blackbirdonline journalSpring 2010  Vol. 9  No. 1

Mike Antosia
   Entrance and Exit

Tanaz Bhathena
   Under Skins

Renée Branum
   The Art of Storytelling

Brianna Noll
   Poetry as Surpassed Nature

Saara Myrene Raappana
   To Failure

Will Schutt
   Windows and Walls

Phillip B. Williams
   A Man Writes “Human” and
       is Not Punished



Seven Contributors on Process

Since 2007, we have invited contributors featured in our annual Introductions Loop to comment on their creative process. This year, Mike Antosia, Tanaz Bhathena, Renée Branum, Brianna Noll, Saara Myrene Raappana, Will Schutt, and Phillip B. Williams step up to the task.

Mike Antosia seeks authenticity in his work, the truth of a given moment in a bar, in a park, or on a street corner—where humanity exposes itself without affectation. “If I have an aim as a writer,” he states, “it’s to get my neighborhood down on paper.”

Tanaz Bhathena composes in the metaphysical space that lies between faith and opportunity. “Sometimes, if I’m lucky,” she writes, “I’ll wake up in the middle of the night to scribble down a bit of dialogue or a paragraph on a note that I’ll stick on the wall beside my writing desk, even though the idea itself may never be used in the story.”

Renée Branum begins with a space, a landscape, a town and allows it to permeate upward through her fiction, as nutrients are channeled through the roots of a tree. She reveals, “I felt an awareness developing in me, a new attunement to the histories of places, of people, and the relationship between the two.”

Brianna Noll gives in to the interplay of sense and perception in the creation of her verse. “The world is stunning and strange,” she observes. “We apprehend it physically—waves and molecules spark neural signals—but then our brains make connections, to memories, to ideas.”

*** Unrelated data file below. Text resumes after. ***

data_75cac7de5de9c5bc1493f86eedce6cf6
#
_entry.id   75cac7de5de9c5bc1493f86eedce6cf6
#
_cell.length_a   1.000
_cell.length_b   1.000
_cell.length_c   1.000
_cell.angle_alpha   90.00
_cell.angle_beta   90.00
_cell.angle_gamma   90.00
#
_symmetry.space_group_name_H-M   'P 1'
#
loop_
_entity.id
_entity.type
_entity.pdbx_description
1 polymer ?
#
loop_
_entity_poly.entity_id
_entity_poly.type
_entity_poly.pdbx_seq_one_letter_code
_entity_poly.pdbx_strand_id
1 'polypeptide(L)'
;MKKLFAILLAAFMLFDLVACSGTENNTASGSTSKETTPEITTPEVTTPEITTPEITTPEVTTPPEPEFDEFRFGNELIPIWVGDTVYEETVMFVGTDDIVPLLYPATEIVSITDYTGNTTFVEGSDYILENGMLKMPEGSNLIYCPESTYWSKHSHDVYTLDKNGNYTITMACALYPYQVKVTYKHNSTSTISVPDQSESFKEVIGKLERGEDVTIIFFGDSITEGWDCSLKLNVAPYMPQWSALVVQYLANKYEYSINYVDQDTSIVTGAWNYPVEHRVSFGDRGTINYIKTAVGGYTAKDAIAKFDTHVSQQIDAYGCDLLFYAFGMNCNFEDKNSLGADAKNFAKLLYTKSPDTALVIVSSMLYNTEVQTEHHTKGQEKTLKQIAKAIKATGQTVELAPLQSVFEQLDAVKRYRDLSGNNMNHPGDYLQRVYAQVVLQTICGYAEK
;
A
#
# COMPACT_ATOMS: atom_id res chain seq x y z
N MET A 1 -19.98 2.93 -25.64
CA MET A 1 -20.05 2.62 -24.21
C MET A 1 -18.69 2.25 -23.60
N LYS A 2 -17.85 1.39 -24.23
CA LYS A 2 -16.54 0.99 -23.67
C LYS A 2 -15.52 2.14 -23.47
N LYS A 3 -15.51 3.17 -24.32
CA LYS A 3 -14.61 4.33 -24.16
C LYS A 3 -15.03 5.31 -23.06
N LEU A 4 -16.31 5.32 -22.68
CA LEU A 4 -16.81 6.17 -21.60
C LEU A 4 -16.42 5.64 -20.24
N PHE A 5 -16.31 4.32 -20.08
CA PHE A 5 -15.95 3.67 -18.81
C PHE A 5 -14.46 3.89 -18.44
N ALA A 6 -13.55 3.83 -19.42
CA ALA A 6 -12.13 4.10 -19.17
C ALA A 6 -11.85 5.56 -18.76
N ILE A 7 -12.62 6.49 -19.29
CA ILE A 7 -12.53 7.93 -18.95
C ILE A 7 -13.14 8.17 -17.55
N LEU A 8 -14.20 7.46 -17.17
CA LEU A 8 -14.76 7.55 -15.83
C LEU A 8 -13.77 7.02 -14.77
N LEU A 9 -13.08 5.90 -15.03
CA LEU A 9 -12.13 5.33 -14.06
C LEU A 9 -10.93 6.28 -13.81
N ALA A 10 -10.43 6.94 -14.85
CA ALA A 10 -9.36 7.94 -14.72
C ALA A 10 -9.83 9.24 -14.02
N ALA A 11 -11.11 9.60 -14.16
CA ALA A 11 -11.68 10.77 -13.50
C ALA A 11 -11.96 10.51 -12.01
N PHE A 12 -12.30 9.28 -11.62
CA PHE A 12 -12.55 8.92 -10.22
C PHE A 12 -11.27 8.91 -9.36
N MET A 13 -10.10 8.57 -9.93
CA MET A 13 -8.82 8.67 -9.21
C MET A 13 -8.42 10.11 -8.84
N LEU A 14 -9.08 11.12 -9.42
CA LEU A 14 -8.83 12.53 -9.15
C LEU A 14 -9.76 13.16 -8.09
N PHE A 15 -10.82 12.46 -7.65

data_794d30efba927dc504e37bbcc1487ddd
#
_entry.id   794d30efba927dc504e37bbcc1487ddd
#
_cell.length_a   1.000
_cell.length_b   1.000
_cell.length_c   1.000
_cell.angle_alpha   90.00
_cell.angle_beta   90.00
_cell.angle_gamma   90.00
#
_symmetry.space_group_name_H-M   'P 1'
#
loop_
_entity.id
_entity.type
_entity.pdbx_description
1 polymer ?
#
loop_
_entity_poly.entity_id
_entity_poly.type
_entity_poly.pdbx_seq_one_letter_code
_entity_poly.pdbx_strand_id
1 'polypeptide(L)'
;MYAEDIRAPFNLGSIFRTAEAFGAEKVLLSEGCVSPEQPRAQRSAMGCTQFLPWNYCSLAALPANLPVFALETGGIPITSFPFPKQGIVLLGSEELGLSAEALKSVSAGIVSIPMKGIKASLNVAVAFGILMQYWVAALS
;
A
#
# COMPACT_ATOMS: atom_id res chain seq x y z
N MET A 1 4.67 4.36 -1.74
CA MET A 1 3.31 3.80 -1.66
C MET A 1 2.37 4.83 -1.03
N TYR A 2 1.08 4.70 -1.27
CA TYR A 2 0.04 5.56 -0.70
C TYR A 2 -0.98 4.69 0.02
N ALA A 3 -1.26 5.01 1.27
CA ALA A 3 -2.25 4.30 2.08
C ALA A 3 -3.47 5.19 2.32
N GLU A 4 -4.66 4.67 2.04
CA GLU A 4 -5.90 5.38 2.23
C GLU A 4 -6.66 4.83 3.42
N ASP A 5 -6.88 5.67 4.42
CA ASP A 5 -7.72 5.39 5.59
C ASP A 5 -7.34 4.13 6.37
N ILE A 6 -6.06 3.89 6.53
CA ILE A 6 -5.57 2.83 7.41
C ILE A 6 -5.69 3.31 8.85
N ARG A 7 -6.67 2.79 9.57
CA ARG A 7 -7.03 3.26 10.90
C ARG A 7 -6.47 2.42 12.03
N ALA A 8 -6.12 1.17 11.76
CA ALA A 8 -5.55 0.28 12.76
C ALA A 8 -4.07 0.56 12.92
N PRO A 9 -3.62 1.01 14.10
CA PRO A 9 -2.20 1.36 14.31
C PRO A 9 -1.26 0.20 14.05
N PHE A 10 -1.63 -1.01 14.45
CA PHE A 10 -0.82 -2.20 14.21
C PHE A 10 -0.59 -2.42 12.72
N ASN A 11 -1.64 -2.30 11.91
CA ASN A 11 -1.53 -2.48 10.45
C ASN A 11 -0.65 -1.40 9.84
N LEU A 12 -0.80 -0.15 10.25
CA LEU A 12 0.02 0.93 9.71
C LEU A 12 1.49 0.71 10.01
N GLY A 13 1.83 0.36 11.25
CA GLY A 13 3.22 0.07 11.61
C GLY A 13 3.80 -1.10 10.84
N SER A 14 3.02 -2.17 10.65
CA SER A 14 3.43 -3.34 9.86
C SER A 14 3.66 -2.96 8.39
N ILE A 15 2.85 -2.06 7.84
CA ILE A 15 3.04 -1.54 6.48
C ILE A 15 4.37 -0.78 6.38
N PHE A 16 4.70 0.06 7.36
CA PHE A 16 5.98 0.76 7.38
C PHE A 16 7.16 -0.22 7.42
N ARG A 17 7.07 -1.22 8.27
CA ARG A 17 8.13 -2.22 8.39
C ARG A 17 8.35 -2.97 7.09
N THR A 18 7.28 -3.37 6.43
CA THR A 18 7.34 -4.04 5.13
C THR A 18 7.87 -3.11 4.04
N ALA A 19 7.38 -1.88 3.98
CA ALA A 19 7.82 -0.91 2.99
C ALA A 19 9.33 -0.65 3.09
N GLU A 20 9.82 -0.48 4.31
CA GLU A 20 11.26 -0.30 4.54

Saara Myrene Raappana relishes the curveballs thrown at a writer in the throes of revising a body of work. She notes, “I get lost in those sublime particulars, in failure after failure, until all I can see is the process. When I’m lucky, the bat propels the ball; the corridor door opens.”

Will Schutt toes the line between describing the exterior world—the literal vision that awaits the writer just outside his door—and drawing inspiration from the mind: “The world out the window won’t pose for the picture; the imagination always has to absorb those objects in the offing,” he explains. “It’s healthy to look, I think, just as, after a time, it becomes critical to draw the curtains.”

Phillip B. Williams’s impulses arise from exploring and dismantling seemingly steadfast dichotomies—peace and chaos, life and death. “There is a man,” Williams meditates, “wanting to explore what it means to love the body and the many ways it can be broken—in half, into, in love.”  end

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